Texas Agriculture Commissioner Todd Staples has long been an advocate for heightened border security along the Texas/Mexican border, evidenced by numerous press releases on the topic and even testimony before the a U.S. Congressional panel about the dangers and threat posed by what he terms “narco-terrorists” illegally crossing the Rio Grande River in rural areas of the state and trespassing on Texas farm and ranch property near the border.
On Tuesday, Aug. 21, the Commissioner will unveil a new on-line video series during a presentation at a narco-terrorism conference at Angelo State University in San Angelo that he says documents the escalating threat to Texas farmers and ranchers.
Titled “Texas Traffic – True Stories of Drug and Human Smuggling,” the commissioner says the video series will represent a major part of his address. In a press release, Staples says the interactive presentation will detail the ongoing border crisis and calls for increased federal resources to help secure the border in an effort to protect Texas agriculture from illegal intrusion by organized cartel operatives.
The three-day conference titled “International Transborder Narco-terrorism: Addressing a Changing Environment,” will examine how cartel crime and drug trafficking at the U.S./Mexico border are fueling transnational terrorism, insurgency, criminal gang activity, money laundering, and weapons and human smuggling into Texas.
Staples says Homeland Security Secretary Janet Napolitano has repeatedly said the US/Mexico border is “as secure now as it has ever been,” but the commissioner told members of the House Committee on the Judiciary’s Subcommittee on Crime, Terrorism and Homeland Security at a field hearing that "the bottom line is our border is not secure."
Instead, he told the panel last September: "What we have are transnational criminal organizations basing their operations in a foreign country and deploying military-type incursions on American soil."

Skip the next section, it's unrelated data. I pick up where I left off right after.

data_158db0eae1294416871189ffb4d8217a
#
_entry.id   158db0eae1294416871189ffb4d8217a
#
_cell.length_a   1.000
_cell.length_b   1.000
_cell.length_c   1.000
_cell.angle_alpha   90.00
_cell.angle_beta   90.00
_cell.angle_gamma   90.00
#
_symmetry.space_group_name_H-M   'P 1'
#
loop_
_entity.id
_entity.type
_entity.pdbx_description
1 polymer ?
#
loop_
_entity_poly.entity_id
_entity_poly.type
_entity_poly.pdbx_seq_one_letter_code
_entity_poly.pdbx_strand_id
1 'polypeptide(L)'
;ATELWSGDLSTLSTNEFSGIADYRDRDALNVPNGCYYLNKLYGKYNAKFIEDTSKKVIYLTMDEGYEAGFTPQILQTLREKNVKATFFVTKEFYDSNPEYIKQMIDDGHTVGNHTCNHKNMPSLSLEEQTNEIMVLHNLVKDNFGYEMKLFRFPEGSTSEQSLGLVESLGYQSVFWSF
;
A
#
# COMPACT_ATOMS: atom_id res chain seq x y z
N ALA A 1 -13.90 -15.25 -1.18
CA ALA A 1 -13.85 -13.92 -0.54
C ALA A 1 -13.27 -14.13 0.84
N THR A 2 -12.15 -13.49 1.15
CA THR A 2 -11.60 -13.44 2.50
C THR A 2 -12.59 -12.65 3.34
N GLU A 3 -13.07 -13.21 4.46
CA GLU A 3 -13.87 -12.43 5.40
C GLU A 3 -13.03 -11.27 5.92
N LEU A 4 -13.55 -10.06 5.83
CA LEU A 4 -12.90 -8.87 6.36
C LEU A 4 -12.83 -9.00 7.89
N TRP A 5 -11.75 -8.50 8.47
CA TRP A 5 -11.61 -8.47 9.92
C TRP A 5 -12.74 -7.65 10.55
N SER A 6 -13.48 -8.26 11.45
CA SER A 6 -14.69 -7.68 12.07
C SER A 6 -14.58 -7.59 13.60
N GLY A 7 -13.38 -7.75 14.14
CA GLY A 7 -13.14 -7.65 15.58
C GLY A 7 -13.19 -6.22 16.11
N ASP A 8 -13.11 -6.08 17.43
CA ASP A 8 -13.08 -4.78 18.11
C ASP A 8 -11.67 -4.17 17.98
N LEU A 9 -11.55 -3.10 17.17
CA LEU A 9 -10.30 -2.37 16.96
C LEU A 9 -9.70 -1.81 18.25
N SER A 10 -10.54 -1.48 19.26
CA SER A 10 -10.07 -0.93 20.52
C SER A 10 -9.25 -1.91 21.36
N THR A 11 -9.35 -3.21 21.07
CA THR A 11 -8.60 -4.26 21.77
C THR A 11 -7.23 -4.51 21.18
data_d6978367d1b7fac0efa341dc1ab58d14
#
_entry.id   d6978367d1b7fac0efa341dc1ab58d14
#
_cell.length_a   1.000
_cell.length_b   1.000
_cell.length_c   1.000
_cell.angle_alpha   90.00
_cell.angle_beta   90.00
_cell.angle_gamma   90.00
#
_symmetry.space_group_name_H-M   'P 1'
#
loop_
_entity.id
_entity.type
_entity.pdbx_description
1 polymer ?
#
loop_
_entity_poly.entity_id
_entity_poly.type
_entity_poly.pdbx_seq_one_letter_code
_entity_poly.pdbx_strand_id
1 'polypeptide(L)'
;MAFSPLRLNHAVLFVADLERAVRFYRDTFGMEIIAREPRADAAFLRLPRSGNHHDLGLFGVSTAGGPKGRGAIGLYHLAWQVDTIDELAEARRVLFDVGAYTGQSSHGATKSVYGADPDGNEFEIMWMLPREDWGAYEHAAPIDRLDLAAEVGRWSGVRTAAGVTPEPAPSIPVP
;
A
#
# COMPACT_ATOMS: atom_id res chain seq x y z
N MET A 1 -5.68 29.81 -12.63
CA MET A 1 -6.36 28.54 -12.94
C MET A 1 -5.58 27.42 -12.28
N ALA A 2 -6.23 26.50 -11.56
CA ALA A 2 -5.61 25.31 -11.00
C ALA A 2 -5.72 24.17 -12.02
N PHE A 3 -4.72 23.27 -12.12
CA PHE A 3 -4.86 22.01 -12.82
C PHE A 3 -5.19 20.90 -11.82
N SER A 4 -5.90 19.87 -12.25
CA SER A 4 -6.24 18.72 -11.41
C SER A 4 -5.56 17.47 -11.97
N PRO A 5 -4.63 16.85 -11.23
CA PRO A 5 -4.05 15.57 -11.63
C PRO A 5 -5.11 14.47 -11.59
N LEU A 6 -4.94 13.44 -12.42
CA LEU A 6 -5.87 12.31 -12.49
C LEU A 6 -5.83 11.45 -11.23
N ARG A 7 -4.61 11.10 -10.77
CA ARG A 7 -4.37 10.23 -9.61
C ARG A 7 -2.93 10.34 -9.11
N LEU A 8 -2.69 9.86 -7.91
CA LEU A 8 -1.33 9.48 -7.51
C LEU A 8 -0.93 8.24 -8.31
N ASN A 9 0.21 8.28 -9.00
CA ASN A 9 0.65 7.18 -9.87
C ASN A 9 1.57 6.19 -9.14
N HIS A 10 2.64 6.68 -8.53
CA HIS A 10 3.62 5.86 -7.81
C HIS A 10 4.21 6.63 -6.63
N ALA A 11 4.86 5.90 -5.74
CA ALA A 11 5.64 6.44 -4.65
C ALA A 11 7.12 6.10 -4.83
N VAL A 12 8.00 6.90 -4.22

The event will bring together policy strategists and field operators and tacticians for dialogue, networking and information exchange. It will also serve as a training forum and opportunity for Texas peace officers to receive Texas Commission on Law Enforcement Officers (TCLEOSE) credits.
Staples says field personnel will have opportunities for networking and training at the conference, as well as participation in breakout sessions with current information on the homeland threats of drug cartel violence and the strategies and tactics of those groups.
International, federal, state and local law enforcement, military leaders, and state and national lawmakers will discuss these issues and more during the three-day conference.
Supporters of a larger federal presence on the Texas border point to a recent survey that illustrates how rural property values along the border have devalued in recent years as a direct result of illegal narco-terrorist traffic and activity.
Staples says Texas farmers and ranchers along the border live in fear as escalating intrusions continue devaluing property and threatening lives of property owners who must watch as armed intrusions continue in spite of what he termed inadequate federal border security measures.
The conference gets underway at 9:30 a.m. on Aug. 21 at the C.J. Davidson Conference Center, 1910 Rosemont, in San Angelo.
For more information, visit the official conference web site.